Follow the West Coast route through Benderloch and Appin to reach beautiful Castle Stalker, which sits on a little islet at the mouth of Loch Laich. It's not open to the public, but makes a wonderful Instagram post.
Drive along the banks of Loch Leven to discover why beautiful Glen Coe is known as the "Glen of Weeping" before arriving in Fort William.
Borders Historic Route
89 miles / 143 km
Scots Dyke (England/Scotland Border) - Edinburgh
Travel through the rolling hills of the Scottish Borders to discover grand houses, ancient abbeys and attractive towns with a long history of textile making. Hear colourful stories of the lawless Border Reivers, who raided both sides of the Scottish and English Border, then took their spoils to a place called the Devil's Beef Tub!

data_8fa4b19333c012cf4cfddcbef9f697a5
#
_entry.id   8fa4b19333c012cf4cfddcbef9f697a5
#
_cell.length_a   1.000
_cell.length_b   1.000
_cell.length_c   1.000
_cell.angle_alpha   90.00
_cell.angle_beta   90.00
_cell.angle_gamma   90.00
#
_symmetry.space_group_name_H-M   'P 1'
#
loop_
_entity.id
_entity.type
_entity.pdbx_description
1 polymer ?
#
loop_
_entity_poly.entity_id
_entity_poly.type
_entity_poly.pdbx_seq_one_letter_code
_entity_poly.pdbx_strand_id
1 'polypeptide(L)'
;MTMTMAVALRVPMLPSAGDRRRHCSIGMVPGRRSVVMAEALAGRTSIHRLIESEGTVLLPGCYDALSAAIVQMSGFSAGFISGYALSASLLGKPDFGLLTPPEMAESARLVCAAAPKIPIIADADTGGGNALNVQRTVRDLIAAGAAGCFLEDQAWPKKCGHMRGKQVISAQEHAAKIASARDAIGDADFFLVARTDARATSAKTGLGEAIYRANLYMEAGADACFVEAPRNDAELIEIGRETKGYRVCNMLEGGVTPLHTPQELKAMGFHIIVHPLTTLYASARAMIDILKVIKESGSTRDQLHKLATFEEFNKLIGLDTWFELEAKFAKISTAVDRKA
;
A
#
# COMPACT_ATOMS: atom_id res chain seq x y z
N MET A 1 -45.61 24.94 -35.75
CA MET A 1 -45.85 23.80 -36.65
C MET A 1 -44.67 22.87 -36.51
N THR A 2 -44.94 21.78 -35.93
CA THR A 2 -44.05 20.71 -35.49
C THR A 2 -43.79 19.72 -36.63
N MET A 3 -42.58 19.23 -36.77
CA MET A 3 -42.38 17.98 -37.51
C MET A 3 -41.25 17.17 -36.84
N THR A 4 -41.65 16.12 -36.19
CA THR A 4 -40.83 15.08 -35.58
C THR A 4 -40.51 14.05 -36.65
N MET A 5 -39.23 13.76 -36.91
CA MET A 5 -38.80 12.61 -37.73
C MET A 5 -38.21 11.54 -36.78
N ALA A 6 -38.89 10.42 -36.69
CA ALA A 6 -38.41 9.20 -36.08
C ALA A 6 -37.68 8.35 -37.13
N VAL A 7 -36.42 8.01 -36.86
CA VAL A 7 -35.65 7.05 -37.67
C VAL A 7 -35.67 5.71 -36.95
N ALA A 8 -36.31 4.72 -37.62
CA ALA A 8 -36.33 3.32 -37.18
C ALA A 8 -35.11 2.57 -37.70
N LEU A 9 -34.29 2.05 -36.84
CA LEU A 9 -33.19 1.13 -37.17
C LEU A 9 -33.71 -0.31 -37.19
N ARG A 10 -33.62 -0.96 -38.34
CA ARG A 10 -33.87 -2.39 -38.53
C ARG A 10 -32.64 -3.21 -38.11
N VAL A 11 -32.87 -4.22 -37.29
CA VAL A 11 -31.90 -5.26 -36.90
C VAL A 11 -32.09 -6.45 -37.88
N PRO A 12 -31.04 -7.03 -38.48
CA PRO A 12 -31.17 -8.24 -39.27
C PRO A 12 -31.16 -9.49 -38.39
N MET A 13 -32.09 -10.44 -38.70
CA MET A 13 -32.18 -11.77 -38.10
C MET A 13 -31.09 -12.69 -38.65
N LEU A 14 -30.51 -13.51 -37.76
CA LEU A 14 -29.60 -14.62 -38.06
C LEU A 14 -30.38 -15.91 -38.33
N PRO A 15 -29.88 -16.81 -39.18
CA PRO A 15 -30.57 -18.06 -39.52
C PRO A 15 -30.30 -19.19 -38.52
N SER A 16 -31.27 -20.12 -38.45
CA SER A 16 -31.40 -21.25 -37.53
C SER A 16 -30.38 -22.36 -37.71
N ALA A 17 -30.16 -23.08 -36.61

The Eildon Hills, just south of Melrose, so inspired Sir Walter Scott, the famous author and patriot that he built his beloved home, Abbotsford in their shadow.
In contrast, a little further north, discover what life was like for the miners who worked the Lady Victoria Colliery at the National Mining Museum Scotland.
Take a break from travelling to discover the mysterious atmosphere of Rosslyn Chapel, famed for its elaborate stone carvings. It played a starring role in Dan Brown's bestseller "The Da Vinci Code". Afterwards stretch your legs in leafy Roslin Glen, before making the final part of the journey in Edinburgh.
Deeside Tourist Route
108 miles / 174 km
Perth - Aberdeen
Start with a visit to Scone Palace, one of Scotland's great houses and home to the Earls of Mansfield. Scone was the ancient crowning place of the Scottish Kings. The famous Coronation Stone of Destiny (or Stone of Scone) can be found on display in Edinburgh Castle alongside the Scottish Crown Jewels.